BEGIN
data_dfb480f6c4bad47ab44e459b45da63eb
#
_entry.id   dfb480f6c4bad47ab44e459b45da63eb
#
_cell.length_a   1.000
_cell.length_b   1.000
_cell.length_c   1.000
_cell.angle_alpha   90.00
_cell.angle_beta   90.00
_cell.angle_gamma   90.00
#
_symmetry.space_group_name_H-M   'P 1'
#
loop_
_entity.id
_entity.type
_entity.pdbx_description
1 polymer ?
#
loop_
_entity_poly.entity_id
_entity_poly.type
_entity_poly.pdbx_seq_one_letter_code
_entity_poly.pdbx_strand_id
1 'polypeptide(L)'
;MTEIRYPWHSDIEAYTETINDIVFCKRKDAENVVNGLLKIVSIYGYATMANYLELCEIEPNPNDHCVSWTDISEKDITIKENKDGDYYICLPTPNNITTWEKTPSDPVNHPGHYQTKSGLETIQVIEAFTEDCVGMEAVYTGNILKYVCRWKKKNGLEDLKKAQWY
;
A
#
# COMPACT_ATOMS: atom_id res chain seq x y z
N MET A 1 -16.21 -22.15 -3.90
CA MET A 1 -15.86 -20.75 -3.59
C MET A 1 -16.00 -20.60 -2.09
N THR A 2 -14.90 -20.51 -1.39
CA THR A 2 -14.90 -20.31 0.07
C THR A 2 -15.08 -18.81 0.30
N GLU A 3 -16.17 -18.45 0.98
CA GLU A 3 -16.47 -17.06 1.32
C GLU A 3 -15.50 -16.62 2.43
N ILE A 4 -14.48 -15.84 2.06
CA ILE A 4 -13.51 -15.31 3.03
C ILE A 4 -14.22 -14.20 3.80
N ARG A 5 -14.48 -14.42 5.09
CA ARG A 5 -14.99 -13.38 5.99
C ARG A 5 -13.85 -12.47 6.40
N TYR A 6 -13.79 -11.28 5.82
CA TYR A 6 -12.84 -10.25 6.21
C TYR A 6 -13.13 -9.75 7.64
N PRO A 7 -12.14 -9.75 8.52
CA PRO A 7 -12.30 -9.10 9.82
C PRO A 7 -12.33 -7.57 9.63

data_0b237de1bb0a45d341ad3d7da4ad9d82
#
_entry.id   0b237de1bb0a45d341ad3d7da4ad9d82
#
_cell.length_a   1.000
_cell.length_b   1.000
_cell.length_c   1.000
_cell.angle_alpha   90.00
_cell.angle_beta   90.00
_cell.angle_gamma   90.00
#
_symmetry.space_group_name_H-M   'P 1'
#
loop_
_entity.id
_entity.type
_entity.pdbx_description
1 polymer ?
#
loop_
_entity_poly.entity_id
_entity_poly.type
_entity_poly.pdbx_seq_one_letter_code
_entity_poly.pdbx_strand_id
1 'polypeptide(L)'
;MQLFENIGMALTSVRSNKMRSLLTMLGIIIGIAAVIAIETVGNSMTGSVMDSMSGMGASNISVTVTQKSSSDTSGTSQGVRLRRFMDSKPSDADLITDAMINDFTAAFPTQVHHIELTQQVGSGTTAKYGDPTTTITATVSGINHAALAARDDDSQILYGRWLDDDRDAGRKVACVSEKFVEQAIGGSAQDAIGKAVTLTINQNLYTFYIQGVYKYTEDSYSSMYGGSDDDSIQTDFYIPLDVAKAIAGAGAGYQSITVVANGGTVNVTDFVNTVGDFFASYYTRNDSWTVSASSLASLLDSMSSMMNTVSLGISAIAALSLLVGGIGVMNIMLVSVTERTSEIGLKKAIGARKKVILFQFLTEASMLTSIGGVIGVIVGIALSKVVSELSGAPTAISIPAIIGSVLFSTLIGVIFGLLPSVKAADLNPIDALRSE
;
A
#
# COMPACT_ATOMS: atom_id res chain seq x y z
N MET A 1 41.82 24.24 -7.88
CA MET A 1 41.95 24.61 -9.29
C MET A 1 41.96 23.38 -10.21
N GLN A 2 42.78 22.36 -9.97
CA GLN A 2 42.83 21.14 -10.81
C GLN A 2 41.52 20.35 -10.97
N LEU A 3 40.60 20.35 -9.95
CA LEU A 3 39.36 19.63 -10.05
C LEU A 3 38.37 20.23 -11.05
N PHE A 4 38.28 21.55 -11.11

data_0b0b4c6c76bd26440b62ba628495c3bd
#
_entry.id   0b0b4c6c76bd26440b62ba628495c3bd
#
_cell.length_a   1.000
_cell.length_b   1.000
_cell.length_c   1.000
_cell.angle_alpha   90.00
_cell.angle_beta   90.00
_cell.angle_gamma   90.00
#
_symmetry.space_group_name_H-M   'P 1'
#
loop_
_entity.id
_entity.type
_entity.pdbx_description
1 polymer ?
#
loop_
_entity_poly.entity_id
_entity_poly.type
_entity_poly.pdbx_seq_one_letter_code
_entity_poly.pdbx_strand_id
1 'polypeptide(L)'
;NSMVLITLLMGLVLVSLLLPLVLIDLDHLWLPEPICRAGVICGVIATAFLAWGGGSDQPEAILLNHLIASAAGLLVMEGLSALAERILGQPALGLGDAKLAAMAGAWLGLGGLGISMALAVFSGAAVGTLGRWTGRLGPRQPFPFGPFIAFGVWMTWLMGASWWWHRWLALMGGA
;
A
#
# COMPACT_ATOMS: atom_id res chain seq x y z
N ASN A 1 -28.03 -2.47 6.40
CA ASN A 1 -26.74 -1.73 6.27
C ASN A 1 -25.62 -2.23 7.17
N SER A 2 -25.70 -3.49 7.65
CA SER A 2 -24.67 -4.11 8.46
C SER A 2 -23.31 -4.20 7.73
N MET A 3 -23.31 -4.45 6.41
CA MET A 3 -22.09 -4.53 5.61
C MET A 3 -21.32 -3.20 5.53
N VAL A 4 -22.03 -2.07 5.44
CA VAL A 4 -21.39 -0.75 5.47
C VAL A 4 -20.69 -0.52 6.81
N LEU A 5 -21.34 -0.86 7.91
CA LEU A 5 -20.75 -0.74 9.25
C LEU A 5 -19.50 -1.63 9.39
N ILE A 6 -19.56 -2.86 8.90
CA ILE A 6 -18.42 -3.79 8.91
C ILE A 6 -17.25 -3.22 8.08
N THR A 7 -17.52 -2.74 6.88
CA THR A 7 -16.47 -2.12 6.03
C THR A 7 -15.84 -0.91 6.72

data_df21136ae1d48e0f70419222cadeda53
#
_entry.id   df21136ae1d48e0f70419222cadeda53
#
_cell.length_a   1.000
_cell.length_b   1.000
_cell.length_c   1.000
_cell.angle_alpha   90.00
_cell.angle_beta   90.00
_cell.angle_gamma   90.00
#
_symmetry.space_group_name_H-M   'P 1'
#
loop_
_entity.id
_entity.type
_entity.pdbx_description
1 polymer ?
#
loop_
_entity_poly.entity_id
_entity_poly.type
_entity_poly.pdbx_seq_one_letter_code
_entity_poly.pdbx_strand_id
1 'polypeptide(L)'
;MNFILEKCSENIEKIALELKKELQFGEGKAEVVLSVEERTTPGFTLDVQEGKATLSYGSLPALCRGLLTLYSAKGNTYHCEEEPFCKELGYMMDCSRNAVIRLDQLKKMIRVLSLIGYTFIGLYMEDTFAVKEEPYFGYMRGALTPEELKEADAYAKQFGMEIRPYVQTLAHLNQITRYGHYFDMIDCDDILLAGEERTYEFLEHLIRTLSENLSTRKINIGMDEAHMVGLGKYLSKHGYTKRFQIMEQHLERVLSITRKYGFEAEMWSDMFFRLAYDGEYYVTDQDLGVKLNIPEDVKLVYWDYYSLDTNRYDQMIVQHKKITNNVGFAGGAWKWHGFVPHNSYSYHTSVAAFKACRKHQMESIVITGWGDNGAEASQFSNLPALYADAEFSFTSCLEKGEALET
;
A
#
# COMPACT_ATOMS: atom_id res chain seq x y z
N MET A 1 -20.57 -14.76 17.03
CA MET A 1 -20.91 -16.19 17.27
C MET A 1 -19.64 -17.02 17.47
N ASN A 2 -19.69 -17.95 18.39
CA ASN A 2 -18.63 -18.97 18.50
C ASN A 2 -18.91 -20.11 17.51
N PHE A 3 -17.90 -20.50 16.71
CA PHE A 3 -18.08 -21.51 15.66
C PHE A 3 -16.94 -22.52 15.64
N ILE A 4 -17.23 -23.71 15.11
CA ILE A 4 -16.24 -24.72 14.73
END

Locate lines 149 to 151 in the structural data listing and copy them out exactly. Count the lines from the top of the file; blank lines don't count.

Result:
_cell.length_c   1.000
_cell.angle_alpha   90.00
_cell.angle_beta   90.00